In support of its position, the Appellee stoutly relies upon the rule of McAllister v. U.S., 348 U.S. 19, 75 S.Ct. 6, 99 L.Ed. 20, wherein the Court holds that unless the findings of the Trial Court are 'clearly erroneous' they are binding upon the Appellate Court. This case further defines 'clearly erroneous' on page 20 of 348 U.S., on page 8 of 75 S.Ct., as follows:


'* * * A finding is clearly erroneous when "although there is evidence to support it, the reviewing court on the entire evidence is left with the definite and firm conviction that a mistake has been committed." United States v. Oregon State Medical Society, 343 U.S. 326, 339, 72 S.Ct. 690, 698, 96 L.Ed. 978; United States v. United States Gypsum Co., 333 U.S. 364, 395, 68 S.Ct. 525, 541, 92 L.Ed. 746. * * *'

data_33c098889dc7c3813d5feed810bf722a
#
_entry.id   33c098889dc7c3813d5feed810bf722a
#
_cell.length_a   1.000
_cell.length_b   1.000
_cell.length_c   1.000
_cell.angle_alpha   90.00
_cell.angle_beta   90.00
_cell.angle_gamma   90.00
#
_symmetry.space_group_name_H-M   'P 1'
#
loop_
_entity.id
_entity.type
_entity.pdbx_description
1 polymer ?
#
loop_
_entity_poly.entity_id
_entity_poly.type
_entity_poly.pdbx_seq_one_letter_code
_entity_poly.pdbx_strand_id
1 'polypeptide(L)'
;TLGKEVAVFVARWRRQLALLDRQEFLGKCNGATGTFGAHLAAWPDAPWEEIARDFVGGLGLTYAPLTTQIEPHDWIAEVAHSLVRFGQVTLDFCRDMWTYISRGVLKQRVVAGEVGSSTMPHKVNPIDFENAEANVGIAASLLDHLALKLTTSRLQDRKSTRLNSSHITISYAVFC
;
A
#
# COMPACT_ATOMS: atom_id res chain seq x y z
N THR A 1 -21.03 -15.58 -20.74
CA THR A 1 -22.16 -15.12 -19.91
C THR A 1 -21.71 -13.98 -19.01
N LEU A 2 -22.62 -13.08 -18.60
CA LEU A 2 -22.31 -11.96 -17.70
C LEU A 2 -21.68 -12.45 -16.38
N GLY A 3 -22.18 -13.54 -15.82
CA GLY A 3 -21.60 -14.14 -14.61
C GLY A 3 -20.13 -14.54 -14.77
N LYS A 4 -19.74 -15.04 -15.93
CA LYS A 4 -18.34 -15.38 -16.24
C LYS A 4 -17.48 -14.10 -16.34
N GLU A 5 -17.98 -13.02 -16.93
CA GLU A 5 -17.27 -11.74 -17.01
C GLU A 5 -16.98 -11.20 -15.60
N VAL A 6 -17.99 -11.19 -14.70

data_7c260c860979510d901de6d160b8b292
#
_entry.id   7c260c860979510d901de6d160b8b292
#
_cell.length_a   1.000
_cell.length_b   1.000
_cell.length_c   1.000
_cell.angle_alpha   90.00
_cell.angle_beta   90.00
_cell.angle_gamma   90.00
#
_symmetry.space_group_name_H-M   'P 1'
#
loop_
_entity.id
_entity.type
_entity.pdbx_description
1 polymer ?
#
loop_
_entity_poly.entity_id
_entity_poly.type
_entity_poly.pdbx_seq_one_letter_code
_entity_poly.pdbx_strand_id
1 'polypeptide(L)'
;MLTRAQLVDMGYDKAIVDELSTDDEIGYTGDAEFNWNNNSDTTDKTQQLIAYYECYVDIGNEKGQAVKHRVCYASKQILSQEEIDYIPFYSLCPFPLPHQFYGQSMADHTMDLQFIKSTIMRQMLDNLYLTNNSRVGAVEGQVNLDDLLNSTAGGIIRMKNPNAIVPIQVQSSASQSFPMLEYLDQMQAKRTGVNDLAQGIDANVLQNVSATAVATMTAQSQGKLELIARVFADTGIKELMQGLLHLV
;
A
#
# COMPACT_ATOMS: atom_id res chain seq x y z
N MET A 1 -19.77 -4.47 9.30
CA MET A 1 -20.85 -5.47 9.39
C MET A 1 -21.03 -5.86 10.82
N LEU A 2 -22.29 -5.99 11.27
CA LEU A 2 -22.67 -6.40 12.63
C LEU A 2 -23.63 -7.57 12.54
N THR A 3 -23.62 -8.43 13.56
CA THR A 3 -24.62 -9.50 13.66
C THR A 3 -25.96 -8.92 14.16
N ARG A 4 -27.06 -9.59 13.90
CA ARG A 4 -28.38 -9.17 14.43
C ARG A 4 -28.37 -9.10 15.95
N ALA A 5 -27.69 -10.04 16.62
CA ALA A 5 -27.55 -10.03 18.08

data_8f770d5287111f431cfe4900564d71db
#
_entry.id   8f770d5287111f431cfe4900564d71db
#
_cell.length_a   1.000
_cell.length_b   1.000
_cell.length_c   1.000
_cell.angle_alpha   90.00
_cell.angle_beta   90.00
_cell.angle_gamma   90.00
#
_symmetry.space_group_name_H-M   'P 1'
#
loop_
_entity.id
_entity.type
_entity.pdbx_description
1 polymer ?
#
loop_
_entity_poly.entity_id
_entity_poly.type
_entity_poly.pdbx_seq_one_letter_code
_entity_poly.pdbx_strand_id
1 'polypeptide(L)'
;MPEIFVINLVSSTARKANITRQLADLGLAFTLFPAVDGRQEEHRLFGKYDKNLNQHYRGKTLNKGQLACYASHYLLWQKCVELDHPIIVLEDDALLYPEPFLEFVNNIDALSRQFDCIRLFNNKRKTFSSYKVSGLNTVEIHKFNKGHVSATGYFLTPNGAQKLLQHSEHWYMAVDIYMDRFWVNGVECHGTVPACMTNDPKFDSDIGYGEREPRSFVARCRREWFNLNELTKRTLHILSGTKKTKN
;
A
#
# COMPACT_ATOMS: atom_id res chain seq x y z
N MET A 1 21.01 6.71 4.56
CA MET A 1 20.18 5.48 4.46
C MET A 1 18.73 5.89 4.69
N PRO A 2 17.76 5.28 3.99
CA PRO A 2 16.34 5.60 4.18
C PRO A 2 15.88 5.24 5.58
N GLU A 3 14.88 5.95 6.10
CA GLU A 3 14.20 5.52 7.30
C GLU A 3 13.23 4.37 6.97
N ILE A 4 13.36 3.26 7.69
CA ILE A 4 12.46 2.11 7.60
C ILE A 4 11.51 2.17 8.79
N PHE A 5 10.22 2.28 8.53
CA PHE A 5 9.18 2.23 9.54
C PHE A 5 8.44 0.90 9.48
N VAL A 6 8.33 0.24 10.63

This is in line with Rule 46 1/2, United States Admiralty Rules, U.S.Code Annotated, Title 28, and Rule 52(a) of the Federal Rules of Civil Procedure, 28 U.S.C.A., the latter reading in part as follows:


'* * * Findings of fact shall not be set aside unless clearly erroneous, and due regard shall be given to the opportunity of the trial court to judge of the credibility of the witnesses. * * *'


The McAllister rule has been consistently adhered to by the Fifth Circuit in the following cases: Bisso v. Waterways Transp. Co., 235 F.2d 741; Mississippi Valley Barge Line Co. v. Indian Towing Co., 232 F.2d 750; The Mongioia, 232 F.2d 422; and C. J. Dick Towing Company v. The Leo, 202 F.2d 850.


The burden was therefore upon the Appellant to show that such findings were clearly erroneous and in this Appellant has failed. The decree dismissing the libel should be and it is affirmed.


Since we have concluded that the loss of cargo is excused under the 3rd Section of the Harter Act, it is unnecessary to consider whether the loss is also excused under the release clause of the charter contract.